Orchids produce beautiful flowers, but these flowers eventually die and drop off. The question is, will they grow back like other plants’ flowers? Or does an orchid die when its flowers die?
Do orchid flowers grow back? They don’t grow back in the same place, but your orchid will produce new blooms. Your orchid can either grow a new flower spike, or grow flowers from a new node on its old flower spike. If you don’t take care of your orchid, it won’t bloom again, so keep watering it and feeding it fertilizer until it does. It will likely bloom 6-9 months from the time it wilts, although with exceptional care, orchids can bloom twice per year.
Are orchids that lose their blooms dead, or dying? Do you still water orchids after flowering, and how do you get an orchid to bloom again? All of these questions, and more, are answered in the guide below.
Will My Orchid Bloom Again?
The idea that an orchid which loses its flowers is necessarily dying or even already dead is a strange misconception! We all know that trees and bushes which bear flowers don’t wilt and die the moment they drop off—and the same applies to orchids. If you care for it correctly, your orchid will bloom again.
One of three things will happen:
- Your orchid will grow a new flower spike to grow flowers from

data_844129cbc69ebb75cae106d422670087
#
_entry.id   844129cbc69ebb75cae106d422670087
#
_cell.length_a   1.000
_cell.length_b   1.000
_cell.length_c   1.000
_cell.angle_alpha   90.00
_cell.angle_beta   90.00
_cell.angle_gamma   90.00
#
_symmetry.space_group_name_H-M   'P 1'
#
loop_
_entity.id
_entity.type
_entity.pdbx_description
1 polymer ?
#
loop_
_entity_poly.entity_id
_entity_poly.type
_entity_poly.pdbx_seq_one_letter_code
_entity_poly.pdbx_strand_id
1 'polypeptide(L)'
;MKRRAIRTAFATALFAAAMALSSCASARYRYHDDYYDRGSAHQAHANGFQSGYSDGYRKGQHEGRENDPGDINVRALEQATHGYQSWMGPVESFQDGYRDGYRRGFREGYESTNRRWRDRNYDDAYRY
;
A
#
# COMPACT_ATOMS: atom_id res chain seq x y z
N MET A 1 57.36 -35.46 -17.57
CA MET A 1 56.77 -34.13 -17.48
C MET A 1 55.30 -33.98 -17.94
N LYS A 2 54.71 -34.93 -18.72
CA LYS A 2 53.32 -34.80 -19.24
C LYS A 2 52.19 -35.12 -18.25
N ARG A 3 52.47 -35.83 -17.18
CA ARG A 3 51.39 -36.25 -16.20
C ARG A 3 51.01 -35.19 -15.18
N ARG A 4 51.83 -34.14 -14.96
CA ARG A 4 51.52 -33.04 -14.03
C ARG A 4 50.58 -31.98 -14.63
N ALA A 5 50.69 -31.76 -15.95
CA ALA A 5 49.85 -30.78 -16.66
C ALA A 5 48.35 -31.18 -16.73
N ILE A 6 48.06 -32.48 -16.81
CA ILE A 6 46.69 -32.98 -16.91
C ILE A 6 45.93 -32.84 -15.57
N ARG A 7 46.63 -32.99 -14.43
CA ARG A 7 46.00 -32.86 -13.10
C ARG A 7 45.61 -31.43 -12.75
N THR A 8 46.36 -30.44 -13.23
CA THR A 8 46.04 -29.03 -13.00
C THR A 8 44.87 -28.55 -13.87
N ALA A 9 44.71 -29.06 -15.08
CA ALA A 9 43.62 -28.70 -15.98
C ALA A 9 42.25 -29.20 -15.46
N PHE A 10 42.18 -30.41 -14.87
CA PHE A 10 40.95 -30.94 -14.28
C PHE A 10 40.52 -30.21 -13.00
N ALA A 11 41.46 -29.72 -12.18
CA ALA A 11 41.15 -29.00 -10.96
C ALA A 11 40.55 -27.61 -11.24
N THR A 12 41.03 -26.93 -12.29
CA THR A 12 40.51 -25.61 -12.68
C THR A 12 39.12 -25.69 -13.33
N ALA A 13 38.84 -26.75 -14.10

- Your orchid will grow a new flower spike from a node on its old one
- Your orchid will not flower again (if you don’t take good care of it)
To ensure that your orchid makes more flowers, provide it with sunlight, adequate temperature and humidity, and water. The only other thing you need is patience!
Why Are The Flowers on My Orchid Falling Off?
There are two reasons why your orchid’s flowers may be falling off.
The first is that flowers dry up and die because that’s what flowers do. They aren’t intended to be permanent features. Flowers are very costly in terms of energy for a plant to produce and maintain, taking lots of water and carbon to make. They then lose lots of water through evaporation while they’re alive. It’s because they’re so costly that orchids (and other plants) go through phases: one period when they grow flowers, another when they grow roots and leaves, and another when they rest. So it may simply be the flower’s time to wilt.
The second reason is that poor care can contribute to them wilting and falling off. Let’s say, for example, that you don’t water your orchid at all when it has flowers. Well, the flowers will more quickly dry up and die. The same applies to giving your orchid food (fertilizer) which will contribute to longer, brighter blooms.
But even if that’s true, don’t despair. They’ll grow back eventually.
What to Do With an Orchid When the Flowers Fall Off
When your orchid’s flowers fall off, you can do with it what you will. If you don’t mind spending money buying new orchids, then you can just keep buying new ones and enjoying their blooms.
But you don’t need to do that. You can keep your orchid and wait for it to bloom again. The conditions you keep your orchid in don’t need to change, either: so if you have a particular place for it that gets enough sunlight, and if you have a routine where you water or mist it, then you don’t need to change that at all. And we would definitely recommend taking this approach, since it’s so much fun watching and anticipating before you get the excitement of a new flower spike and a new bloom!
Do Orchids Bloom More than Once, Twice, Etc.?